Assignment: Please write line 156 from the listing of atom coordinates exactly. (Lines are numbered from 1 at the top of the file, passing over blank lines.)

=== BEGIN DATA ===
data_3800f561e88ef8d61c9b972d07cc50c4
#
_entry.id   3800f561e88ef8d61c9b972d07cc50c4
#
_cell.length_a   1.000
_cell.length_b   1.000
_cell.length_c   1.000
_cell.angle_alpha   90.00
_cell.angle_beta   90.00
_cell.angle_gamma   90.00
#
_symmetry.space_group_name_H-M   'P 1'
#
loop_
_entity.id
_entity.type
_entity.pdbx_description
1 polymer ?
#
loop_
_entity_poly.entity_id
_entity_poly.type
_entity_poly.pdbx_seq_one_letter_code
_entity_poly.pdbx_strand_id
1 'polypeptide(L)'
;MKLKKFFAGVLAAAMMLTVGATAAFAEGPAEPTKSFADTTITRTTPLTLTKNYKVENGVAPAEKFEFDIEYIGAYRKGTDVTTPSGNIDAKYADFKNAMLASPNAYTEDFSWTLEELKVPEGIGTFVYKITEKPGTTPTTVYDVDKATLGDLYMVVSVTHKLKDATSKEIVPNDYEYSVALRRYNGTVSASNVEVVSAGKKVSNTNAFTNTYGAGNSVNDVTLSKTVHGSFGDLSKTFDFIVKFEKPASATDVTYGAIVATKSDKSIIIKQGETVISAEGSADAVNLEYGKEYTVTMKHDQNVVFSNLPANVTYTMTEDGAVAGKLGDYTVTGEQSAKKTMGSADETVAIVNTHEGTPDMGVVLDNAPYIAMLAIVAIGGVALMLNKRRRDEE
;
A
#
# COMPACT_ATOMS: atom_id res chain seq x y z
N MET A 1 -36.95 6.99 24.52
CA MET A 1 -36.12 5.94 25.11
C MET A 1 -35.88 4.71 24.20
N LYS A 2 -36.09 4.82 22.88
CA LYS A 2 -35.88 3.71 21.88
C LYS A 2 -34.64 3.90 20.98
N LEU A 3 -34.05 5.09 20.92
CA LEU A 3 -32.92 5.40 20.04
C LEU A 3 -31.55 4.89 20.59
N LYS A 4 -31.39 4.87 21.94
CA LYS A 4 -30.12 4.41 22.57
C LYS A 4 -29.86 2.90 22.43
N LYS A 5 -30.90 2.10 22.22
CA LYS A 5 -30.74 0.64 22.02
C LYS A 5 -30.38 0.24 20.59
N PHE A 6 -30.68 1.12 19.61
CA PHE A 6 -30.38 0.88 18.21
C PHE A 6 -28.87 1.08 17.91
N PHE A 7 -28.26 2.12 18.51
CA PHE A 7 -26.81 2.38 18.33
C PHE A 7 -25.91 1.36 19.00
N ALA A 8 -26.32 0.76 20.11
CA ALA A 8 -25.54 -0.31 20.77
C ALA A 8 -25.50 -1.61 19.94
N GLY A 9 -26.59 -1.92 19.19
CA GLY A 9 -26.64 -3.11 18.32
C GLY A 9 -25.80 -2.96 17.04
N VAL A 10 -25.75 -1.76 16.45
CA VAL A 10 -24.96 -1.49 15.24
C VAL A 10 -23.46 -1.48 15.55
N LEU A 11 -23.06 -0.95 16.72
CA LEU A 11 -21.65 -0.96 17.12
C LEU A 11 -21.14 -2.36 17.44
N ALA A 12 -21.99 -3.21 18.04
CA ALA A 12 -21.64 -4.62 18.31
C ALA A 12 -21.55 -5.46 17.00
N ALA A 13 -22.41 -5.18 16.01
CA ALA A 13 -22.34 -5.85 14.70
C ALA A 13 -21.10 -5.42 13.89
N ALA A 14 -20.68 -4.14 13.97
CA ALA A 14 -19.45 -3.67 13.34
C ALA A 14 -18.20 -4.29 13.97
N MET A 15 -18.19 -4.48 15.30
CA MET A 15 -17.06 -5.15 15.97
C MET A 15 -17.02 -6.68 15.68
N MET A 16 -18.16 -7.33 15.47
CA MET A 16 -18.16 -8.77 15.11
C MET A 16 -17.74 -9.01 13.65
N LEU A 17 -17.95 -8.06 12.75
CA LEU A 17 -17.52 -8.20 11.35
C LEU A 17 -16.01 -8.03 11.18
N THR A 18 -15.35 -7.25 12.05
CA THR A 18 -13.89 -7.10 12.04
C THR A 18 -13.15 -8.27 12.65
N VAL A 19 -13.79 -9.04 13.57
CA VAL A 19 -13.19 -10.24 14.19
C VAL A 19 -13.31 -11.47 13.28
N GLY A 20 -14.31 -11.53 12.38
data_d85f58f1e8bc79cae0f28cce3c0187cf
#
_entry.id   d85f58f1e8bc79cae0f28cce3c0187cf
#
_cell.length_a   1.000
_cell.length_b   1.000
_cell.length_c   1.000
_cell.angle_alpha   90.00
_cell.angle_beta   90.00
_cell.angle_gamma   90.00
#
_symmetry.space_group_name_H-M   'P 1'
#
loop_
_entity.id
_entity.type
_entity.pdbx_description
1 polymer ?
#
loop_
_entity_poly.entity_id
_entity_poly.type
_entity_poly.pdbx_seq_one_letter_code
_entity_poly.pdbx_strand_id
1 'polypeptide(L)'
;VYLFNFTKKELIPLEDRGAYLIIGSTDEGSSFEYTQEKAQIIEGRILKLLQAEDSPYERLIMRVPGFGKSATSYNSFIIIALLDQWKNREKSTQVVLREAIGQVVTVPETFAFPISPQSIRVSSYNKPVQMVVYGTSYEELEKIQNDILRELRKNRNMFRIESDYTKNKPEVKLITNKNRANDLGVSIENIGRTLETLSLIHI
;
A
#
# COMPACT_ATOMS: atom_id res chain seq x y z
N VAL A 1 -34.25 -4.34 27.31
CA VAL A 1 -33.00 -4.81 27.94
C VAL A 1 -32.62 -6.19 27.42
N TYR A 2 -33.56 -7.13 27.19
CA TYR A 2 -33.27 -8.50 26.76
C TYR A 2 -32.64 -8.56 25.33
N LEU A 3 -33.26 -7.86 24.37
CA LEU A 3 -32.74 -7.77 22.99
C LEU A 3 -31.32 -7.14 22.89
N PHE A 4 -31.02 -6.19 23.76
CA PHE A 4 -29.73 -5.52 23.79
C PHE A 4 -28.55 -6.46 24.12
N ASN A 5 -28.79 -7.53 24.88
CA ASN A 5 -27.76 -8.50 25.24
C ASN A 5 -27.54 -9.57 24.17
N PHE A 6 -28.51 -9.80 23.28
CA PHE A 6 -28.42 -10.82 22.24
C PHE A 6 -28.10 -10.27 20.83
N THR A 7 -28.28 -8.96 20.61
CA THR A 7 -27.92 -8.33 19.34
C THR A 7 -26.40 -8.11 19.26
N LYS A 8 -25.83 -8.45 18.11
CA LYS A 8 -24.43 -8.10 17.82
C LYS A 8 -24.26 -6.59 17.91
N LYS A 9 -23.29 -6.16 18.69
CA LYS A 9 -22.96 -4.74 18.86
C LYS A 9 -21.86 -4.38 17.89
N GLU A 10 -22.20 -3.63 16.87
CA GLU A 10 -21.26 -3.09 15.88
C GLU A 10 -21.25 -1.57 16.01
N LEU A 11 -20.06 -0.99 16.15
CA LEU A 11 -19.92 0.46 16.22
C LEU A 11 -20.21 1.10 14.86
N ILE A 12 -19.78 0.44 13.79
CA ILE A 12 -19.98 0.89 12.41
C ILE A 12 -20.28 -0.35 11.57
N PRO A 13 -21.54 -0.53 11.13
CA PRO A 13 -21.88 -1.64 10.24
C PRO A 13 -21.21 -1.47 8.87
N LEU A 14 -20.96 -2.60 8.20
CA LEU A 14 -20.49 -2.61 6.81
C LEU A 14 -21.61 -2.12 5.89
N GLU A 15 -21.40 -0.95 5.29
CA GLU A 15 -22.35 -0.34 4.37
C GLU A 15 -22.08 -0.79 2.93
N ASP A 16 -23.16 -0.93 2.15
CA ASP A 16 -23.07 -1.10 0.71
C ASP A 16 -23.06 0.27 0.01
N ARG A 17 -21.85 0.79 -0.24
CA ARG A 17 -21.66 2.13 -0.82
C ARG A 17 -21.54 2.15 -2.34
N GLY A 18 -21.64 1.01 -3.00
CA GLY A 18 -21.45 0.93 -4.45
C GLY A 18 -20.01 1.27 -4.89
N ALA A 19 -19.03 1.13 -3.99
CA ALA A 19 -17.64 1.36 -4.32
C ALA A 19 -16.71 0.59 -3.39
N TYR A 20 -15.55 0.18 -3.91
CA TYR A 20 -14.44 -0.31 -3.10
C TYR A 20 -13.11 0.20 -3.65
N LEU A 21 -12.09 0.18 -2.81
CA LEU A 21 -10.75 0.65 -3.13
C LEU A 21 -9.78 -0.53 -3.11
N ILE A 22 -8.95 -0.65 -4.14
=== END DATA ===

CA PRO A 13 -21.88 -1.64 10.24